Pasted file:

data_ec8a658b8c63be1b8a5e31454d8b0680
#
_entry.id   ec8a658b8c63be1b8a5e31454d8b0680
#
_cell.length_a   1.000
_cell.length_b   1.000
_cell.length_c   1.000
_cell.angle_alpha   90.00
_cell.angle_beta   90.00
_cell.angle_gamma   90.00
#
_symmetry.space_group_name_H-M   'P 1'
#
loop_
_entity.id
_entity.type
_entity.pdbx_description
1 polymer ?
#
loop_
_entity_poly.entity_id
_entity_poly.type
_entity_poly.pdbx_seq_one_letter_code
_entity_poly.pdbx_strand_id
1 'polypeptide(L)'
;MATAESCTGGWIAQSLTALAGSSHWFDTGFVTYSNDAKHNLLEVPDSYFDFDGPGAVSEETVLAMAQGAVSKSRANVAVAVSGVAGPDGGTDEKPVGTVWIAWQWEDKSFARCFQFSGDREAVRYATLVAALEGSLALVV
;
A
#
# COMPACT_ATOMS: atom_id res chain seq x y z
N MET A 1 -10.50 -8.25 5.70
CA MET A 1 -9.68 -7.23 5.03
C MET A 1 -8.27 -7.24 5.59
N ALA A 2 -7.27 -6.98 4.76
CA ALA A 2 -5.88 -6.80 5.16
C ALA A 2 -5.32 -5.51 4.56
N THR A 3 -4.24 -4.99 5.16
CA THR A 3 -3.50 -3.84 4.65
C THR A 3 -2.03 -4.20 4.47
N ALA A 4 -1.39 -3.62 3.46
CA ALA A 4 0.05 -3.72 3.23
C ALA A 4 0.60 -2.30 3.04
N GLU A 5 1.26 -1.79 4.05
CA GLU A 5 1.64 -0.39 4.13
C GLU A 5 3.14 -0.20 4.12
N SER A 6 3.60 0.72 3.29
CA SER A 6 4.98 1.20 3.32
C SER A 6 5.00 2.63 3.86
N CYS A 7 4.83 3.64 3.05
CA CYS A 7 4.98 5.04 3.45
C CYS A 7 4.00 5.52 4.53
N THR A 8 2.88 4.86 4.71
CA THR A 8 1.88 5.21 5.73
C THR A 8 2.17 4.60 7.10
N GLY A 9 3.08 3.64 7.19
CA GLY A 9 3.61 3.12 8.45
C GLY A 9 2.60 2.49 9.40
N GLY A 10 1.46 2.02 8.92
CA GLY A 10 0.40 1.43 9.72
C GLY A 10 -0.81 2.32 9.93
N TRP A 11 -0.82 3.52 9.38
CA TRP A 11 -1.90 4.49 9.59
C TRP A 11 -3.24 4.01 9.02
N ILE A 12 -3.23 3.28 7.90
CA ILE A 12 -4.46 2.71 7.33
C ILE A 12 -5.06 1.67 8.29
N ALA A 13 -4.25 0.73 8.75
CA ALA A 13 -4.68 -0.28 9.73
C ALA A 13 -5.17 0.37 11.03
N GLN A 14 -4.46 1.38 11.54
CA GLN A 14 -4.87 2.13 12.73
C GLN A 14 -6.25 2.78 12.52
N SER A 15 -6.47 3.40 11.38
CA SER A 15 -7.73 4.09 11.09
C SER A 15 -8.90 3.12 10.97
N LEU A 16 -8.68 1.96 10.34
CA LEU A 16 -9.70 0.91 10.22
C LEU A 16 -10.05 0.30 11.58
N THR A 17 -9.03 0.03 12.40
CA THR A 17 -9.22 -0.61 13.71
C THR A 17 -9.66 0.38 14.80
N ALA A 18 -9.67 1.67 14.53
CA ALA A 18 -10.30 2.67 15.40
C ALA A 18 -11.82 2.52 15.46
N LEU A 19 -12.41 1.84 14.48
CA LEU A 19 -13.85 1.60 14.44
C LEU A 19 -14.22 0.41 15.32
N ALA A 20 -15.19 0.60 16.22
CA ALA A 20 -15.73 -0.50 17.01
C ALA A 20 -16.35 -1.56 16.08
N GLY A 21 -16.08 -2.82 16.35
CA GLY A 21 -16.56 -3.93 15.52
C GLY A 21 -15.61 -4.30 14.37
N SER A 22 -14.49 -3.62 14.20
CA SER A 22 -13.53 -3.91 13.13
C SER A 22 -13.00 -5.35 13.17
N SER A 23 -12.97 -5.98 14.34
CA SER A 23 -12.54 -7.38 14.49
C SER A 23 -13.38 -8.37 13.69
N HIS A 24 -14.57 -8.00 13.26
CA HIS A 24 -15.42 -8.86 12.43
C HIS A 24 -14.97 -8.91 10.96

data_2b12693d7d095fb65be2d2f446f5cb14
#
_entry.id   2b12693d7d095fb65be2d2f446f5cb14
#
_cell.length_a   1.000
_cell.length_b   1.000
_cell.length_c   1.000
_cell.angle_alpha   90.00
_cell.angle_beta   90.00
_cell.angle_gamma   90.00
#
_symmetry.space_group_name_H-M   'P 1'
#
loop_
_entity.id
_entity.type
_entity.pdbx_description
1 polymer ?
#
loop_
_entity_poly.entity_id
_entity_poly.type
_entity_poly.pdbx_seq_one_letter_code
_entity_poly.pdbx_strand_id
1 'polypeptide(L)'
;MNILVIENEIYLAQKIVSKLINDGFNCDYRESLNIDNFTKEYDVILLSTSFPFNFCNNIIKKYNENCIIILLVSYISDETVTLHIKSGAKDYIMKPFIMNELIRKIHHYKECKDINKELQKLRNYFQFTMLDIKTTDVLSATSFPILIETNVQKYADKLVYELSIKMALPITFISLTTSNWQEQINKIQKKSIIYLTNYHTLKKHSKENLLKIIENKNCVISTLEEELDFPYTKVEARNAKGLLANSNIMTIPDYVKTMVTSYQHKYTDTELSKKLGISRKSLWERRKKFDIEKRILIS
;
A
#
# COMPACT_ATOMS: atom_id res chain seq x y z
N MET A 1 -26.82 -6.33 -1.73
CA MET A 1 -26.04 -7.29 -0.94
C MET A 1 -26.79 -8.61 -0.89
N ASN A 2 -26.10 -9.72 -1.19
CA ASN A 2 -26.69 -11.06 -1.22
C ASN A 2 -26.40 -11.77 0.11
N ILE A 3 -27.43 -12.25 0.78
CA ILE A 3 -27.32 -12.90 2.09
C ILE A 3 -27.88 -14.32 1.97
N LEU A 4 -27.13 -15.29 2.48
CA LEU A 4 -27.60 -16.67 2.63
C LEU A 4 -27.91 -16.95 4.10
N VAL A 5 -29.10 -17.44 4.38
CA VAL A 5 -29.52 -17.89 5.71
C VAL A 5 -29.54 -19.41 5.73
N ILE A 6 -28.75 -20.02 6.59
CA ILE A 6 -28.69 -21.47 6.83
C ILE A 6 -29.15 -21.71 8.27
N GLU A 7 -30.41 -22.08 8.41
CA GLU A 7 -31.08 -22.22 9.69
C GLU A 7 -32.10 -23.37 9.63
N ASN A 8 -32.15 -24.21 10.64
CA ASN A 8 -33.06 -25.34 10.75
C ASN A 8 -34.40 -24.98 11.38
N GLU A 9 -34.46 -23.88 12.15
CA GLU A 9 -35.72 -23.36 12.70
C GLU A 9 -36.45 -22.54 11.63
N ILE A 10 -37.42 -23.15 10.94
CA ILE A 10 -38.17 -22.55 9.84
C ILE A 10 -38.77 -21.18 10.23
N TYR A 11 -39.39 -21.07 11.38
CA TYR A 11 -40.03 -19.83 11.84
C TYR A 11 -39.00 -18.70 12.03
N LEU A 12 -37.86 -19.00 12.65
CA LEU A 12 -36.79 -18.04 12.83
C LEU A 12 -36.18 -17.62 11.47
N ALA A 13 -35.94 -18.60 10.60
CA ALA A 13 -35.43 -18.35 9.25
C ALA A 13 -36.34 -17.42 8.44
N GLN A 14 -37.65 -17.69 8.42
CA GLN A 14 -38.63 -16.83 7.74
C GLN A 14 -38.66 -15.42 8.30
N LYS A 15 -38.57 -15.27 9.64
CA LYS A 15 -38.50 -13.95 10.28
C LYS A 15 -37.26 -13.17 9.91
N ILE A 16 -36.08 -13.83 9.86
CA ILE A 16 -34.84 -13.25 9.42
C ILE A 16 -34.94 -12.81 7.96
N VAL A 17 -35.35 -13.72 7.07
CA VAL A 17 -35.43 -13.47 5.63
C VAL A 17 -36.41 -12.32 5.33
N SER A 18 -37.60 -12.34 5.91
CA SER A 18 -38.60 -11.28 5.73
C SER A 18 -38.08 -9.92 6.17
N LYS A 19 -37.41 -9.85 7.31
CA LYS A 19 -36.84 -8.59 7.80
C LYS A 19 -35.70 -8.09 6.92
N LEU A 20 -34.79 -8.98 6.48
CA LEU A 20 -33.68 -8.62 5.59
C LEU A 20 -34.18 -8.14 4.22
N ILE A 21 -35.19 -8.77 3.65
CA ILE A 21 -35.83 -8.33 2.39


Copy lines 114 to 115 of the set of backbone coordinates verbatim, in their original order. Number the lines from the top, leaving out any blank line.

_symmetry.space_group_name_H-M   'P 1'
#